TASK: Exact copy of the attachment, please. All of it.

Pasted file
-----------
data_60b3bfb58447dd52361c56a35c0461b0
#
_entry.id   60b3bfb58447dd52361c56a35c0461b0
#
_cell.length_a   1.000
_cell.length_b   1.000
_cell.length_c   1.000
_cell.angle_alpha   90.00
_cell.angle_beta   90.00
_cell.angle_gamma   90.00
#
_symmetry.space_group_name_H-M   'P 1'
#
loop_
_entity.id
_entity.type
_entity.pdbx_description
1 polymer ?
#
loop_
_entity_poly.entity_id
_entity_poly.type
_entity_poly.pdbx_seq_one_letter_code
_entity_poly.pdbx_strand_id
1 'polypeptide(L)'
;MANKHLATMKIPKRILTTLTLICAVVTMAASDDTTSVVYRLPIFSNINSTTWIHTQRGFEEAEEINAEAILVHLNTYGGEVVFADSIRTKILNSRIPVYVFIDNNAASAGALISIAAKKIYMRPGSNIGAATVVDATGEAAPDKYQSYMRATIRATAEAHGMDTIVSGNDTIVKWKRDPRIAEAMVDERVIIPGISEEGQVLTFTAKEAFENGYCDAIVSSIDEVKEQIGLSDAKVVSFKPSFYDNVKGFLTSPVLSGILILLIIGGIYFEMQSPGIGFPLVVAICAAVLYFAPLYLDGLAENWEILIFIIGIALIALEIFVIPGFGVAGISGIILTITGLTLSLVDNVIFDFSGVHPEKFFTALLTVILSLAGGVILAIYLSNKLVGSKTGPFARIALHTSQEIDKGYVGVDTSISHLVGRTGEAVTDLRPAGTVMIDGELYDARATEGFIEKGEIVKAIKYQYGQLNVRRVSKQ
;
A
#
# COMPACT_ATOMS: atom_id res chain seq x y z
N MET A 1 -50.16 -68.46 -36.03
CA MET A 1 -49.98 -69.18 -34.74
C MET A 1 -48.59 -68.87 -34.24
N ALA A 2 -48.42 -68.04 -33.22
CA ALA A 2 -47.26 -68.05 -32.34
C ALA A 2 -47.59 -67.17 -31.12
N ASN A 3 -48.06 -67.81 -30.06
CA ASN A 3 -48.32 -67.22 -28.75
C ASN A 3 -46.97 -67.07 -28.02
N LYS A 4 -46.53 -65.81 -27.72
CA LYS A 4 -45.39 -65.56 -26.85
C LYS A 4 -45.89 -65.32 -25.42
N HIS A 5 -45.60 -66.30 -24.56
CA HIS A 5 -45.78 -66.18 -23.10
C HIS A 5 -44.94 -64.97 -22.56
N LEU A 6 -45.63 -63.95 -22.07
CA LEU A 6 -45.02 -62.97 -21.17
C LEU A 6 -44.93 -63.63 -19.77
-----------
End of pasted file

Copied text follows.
data_60b3bfb58447dd52361c56a35c0461b0
#
_entry.id   60b3bfb58447dd52361c56a35c0461b0
#
_cell.length_a   1.000
_cell.length_b   1.000
_cell.length_c   1.000
_cell.angle_alpha   90.00
_cell.angle_beta   90.00
_cell.angle_gamma   90.00
#
_symmetry.space_group_name_H-M   'P 1'
#
loop_
_entity.id
_entity.type
_entity.pdbx_description
1 polymer ?
#
loop_
_entity_poly.entity_id
_entity_poly.type
_entity_poly.pdbx_seq_one_letter_code
_entity_poly.pdbx_strand_id
1 'polypeptide(L)'
;MANKHLATMKIPKRILTTLTLICAVVTMAASDDTTSVVYRLPIFSNINSTTWIHTQRGFEEAEEINAEAILVHLNTYGGEVVFADSIRTKILNSRIPVYVFIDNNAASAGALISIAAKKIYMRPGSNIGAATVVDATGEAAPDKYQSYMRATIRATAEAHGMDTIVSGNDTIVKWKRDPRIAEAMVDERVIIPGISEEGQVLTFTAKEAFENGYCDAIVSSIDEVKEQIGLSDAKVVSFKPSFYDNVKGFLTSPVLSGILILLIIGGIYFEMQSPGIGFPLVVAICAAVLYFAPLYLDGLAENWEILIFIIGIALIALEIFVIPGFGVAGISGIILTITGLTLSLVDNVIFDFSGVHPEKFFTALLTVILSLAGGVILAIYLSNKLVGSKTGPFARIALHTSQEIDKGYVGVDTSISHLVGRTGEAVTDLRPAGTVMIDGELYDARATEGFIEKGEIVKAIKYQYGQLNVRRVSKQ
;
A
#
# COMPACT_ATOMS: atom_id res chain seq x y z
N MET A 1 -50.16 -68.46 -36.03
CA MET A 1 -49.98 -69.18 -34.74
C MET A 1 -48.59 -68.87 -34.24
N ALA A 2 -48.42 -68.04 -33.22
CA ALA A 2 -47.26 -68.05 -32.34
C ALA A 2 -47.59 -67.17 -31.12
N ASN A 3 -48.06 -67.81 -30.06
CA ASN A 3 -48.32 -67.22 -28.75
C ASN A 3 -46.97 -67.07 -28.02
N LYS A 4 -46.53 -65.81 -27.72
CA LYS A 4 -45.39 -65.56 -26.85
C LYS A 4 -45.89 -65.32 -25.42
N HIS A 5 -45.60 -66.30 -24.56
CA HIS A 5 -45.78 -66.18 -23.10
C HIS A 5 -44.94 -64.97 -22.56
N LEU A 6 -45.63 -63.95 -22.07
CA LEU A 6 -45.02 -62.97 -21.17
C LEU A 6 -44.93 -63.63 -19.77